Space is becoming more congested, competitive and contested with thousands of small LEO satellites set to be put into orbit over the next decade. These assets offer the opportunity to provide un-dreamt of levels of connectivity – but have also c…
The U.S. Defense Advanced Research Projects Agency has transferred operations of a telescope designed to track objects in Earth orbit to the U.S. Air Force, ahead of a move of that telescope to Australia.
Europe’s fitful attempt to create an independent space surveillance network took a step forward June 16 when five nations formed a consortium to coordinate their existing optical and radar tracking telescopes in a five-year effort funded by the 28-nation European Union.
NGA Director Robert Cardillo said the agency must be poised to take advantage of a burgeoning Earth imaging satellite industry but also recognize how the surge in available data could aid the decision-making of the country’s enemies.
European governments appear to have missed a big opportunity for costs savings with the French Defense Ministry’s decision to move ahead with plans to procure a pair of dedicated military communications satellites from a pair of domestic manufacturers.
Two high-orbiting U.S. Air Force space surveillance satellites that launched in July must show “unprecedented” maneuvering accuracy given their potential to cause damage in a heavily used belt of Earth orbit.
U.S. Strategic Command and the European Space Agency will share space situational awareness data, the organizations announced Oct. 30.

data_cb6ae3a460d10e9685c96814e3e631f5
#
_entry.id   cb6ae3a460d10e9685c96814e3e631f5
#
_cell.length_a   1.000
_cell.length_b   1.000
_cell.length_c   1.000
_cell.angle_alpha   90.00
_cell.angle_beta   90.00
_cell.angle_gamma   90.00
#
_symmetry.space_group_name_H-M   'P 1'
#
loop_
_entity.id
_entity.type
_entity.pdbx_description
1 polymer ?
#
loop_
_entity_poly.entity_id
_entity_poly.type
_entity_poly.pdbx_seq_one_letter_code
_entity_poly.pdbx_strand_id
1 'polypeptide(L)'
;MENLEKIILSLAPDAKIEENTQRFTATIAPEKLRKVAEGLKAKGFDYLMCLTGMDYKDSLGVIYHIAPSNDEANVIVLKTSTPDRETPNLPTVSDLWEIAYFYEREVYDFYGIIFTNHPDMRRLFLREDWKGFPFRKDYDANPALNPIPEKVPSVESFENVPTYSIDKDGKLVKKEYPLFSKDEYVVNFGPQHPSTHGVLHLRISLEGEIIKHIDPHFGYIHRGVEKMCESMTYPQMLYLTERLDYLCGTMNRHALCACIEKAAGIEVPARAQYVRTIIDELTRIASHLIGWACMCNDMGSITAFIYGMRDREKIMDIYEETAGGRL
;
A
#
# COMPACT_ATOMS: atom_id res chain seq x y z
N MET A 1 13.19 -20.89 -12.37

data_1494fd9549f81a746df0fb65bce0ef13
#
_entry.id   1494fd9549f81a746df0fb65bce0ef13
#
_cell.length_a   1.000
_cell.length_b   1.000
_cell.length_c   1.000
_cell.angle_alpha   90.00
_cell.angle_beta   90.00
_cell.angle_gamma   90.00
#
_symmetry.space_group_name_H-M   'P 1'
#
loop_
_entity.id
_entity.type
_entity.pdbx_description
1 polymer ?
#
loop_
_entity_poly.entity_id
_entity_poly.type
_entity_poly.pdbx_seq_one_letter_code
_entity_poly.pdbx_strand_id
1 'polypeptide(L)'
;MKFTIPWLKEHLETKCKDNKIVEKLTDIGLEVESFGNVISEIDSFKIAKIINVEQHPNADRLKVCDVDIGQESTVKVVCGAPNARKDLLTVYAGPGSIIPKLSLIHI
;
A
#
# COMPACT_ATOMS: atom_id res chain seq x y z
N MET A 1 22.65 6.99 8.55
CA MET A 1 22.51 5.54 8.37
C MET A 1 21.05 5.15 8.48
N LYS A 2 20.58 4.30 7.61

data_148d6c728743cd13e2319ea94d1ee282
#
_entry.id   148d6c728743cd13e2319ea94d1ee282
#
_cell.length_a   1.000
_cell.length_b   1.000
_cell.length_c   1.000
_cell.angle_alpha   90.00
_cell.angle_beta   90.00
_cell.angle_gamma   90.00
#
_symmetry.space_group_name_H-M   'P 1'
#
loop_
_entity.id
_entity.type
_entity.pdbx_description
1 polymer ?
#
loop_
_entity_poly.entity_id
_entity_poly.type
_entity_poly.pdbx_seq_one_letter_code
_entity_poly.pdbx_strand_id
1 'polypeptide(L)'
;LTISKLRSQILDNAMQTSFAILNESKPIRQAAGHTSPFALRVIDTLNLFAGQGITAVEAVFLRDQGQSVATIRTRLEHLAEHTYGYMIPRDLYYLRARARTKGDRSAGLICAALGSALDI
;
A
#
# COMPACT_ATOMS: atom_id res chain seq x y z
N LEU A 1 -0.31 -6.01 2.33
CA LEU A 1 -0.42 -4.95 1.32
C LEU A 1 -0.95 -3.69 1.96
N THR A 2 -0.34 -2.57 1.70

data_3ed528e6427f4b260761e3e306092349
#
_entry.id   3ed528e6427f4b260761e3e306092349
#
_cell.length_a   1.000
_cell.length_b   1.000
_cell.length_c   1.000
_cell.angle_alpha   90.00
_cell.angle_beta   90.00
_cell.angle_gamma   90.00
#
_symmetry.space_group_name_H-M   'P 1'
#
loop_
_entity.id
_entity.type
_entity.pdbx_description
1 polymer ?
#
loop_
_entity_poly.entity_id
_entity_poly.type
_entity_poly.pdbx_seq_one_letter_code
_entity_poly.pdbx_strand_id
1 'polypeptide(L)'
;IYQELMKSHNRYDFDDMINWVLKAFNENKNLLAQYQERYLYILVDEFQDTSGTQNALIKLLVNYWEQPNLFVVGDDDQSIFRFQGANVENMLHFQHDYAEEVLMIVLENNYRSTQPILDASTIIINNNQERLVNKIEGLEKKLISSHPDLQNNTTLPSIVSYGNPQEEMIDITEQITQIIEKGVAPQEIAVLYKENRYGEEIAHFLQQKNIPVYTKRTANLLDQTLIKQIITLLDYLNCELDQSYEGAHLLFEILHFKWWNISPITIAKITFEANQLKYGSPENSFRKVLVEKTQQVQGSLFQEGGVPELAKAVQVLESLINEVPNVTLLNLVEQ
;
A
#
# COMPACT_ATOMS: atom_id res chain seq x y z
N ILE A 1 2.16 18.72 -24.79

The United Kingdom on Sept. 23 became the latest nation to sign a space surveillance data-sharing agreement with United States.
Advocates here acknowledged that the conversation has gradually shifted from whether the U.S. government should be sharing space situational awareness to working out the mechanics of how and when to do so.
Both are setting up similar, privately owned capabilities to tap what they see as an emerging market to sell orbital data to government and commercial customers.
The U.S. Air Force launched three satellites that are expected to provide a significant boost to the service’s space surveillance capabilities.
The United States, Australia, the United Kingdom and Canada have signed a memorandum of understanding to work more closely together on space situational awareness activities.
The EU space code of conduct does not offer the United States tangible benefits and potentially places greater burdens and restrictions on the nation.
The U.S. Air Force is hoping to bridge a potential gap in on-orbit space surveillance capabilities with a small satellite launching as soon as 2017.
The U.S. Air Force’s top uniformed space official continues to push for what he says is his top budget priority, a follow-on to a space surveillance satellite launched in 2010.